… But what does “significant” mean in terms of cost?

Any change in one-off cost, such as entry or exit fee, and controllable ongoing costs, such as management fee adjustments, which are under the fund manager’s control, requires an update of the KID. For other ongoing costs, transaction costs, and Incidental costs, determining the “significant” threshold is the PRIIPs manufacturer’s responsibility. Balancing the risk of understating the costs for retail investors against misalignment with the prospectus, operational risk, and additional workload/cost for multiple KID updates within the year is crucial. But the impact extends beyond the KID. The new Regulatory Technical Standards (RTS) require the European PRIIPs Template (EPT) and Comfort European PRIIPs Template (CEPT) to provide the calculated and raw data of the KID to the insurers. The templates now need to be aligned with the PRIIPs KID. Hence, a trigger of new KIDs creates a downstream update of EPT, CEPT and sometimes European MiFID II Template (EMT).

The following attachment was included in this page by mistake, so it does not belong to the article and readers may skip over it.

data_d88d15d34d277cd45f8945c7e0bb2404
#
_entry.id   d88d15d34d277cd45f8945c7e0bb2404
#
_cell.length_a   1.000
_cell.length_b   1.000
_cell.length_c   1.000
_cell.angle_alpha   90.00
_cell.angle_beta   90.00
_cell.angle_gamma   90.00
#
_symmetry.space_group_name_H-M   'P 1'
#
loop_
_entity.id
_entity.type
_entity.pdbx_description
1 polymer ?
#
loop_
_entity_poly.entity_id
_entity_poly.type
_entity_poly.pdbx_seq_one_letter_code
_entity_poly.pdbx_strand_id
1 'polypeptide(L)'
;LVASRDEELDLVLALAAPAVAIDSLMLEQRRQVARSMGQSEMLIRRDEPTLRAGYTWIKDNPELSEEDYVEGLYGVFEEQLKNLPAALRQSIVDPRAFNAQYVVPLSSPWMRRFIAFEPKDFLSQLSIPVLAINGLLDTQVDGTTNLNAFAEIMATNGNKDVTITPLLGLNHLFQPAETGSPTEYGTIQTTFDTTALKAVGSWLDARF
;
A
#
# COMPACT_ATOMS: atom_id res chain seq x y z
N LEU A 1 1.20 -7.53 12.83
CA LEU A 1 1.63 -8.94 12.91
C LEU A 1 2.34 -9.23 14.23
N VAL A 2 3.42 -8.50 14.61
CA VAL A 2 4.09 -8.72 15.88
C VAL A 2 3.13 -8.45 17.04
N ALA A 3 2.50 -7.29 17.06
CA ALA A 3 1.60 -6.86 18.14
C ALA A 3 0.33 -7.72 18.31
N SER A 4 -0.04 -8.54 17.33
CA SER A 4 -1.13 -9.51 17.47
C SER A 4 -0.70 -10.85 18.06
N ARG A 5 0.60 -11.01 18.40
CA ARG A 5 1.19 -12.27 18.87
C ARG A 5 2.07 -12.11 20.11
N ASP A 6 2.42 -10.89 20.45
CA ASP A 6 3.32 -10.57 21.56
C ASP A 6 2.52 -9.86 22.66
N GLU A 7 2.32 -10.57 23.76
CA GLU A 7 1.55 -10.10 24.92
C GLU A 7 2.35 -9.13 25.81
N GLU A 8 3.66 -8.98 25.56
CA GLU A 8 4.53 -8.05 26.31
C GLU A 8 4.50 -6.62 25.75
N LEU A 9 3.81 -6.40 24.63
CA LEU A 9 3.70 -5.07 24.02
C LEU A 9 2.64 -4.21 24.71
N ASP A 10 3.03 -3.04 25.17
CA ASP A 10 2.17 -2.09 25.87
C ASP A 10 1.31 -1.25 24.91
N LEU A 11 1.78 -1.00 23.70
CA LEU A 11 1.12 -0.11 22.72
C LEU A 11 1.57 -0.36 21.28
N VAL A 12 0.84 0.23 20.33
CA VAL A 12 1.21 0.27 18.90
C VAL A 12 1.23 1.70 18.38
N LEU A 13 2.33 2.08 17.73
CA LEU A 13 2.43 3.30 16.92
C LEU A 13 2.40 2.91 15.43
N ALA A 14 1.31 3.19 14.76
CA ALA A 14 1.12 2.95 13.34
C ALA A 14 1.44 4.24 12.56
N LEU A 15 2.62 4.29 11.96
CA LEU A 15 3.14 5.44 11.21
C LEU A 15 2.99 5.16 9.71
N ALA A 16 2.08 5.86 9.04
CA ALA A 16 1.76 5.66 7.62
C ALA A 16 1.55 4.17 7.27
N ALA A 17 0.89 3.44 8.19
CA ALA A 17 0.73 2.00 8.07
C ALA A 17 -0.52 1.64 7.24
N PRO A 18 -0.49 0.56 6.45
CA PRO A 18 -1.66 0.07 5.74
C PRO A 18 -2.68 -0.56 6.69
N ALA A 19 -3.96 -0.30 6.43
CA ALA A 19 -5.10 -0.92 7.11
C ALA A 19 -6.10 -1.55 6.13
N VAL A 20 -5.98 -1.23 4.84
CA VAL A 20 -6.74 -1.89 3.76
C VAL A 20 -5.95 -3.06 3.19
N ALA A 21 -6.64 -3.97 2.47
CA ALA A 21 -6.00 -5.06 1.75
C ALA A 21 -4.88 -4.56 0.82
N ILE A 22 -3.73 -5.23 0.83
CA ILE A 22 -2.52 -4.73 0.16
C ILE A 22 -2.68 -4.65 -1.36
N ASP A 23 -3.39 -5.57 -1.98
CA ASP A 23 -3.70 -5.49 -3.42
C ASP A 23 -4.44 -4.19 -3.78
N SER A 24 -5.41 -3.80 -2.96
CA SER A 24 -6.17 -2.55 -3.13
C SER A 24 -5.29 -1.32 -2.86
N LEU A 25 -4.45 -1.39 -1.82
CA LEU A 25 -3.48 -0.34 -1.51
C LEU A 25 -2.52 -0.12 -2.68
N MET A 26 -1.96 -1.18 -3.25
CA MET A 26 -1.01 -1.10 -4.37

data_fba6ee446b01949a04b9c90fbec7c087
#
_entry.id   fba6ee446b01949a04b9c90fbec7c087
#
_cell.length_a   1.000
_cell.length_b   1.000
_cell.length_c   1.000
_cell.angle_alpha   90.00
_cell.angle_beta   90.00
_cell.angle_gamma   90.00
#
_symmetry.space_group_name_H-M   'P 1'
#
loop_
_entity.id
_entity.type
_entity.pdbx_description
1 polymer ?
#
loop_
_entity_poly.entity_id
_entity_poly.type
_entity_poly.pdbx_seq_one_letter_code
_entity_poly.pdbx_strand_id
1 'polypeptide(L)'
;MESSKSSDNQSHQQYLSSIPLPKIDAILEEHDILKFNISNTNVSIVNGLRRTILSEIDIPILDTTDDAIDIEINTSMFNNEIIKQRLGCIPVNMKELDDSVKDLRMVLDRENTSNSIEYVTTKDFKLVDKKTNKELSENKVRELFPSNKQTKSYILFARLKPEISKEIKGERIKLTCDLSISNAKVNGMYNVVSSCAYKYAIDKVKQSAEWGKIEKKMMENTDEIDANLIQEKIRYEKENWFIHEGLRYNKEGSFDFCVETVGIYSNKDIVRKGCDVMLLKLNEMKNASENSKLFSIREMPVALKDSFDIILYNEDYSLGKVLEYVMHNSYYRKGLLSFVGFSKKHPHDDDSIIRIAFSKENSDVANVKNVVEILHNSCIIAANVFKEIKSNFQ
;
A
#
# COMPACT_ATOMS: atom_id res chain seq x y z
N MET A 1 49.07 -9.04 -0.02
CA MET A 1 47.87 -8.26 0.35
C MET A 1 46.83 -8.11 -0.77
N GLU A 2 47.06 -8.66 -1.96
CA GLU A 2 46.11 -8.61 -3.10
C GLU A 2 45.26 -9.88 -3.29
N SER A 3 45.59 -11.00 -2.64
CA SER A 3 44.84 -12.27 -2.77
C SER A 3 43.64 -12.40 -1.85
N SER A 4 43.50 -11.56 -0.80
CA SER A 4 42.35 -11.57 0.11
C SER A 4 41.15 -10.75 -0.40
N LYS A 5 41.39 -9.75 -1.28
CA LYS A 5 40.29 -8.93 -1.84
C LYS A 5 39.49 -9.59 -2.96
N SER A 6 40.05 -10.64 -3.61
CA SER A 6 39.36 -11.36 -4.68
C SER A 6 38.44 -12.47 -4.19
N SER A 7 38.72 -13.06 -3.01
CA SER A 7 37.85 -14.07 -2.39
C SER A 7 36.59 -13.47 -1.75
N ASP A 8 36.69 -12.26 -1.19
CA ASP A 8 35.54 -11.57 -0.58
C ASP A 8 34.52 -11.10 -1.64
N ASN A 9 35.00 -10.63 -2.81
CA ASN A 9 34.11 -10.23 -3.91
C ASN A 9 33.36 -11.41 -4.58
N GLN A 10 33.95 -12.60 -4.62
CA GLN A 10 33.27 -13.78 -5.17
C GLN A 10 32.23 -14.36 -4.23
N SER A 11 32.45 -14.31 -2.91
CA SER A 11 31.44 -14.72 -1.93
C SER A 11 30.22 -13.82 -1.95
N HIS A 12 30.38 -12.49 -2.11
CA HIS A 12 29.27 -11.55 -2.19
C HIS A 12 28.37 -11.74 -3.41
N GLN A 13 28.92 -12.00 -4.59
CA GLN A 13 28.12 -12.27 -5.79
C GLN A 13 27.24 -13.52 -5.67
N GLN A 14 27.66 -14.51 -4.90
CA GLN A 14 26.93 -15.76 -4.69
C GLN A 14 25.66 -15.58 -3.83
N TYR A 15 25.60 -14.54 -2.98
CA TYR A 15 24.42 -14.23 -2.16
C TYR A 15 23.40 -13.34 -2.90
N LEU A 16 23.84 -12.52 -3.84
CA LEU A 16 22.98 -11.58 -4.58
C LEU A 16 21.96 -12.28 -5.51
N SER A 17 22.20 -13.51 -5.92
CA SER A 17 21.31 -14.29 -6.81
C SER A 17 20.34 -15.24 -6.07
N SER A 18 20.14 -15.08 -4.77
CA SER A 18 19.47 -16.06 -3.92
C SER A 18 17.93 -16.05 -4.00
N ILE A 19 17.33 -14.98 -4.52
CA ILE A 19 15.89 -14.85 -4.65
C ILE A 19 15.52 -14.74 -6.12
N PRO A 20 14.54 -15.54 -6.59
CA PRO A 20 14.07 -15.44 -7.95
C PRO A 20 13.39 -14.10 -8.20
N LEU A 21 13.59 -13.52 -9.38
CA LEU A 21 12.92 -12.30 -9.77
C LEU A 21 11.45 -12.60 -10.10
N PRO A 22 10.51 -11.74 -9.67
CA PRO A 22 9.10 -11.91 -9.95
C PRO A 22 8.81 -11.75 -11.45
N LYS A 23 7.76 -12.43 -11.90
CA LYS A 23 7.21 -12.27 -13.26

In its Q&A of 1 March 2023, the Association of the Luxembourg Fund Industry (ALFI) suggests to apply the same update practice as for UCITS ongoing costs, but on the three different cost components separately, namely a 5% relative check. Although this formula on ongoing costs does not trigger many KIDs, applying it to transaction cost which can be very volatile with the Arrival Price methodology might trigger a high number of KID updates during the year with limited added value for the retail investor. Indeed, implicit costs due to Arrival Price spreads are not 100% under the direct control of the management company, but are a combination between quality of execution, volatility, market impact and slippage.

Market insights to the rescue!

During the first months of PRIIPs implementation for UCITS funds, the primary challenge revolved around KID updates. That is why, we initiated a benchmarking study with our clients and other Asset Managers, to assess the preference of PRIIPs category 2 (UCITS and UCITS-like AIF funds) product manufacturers.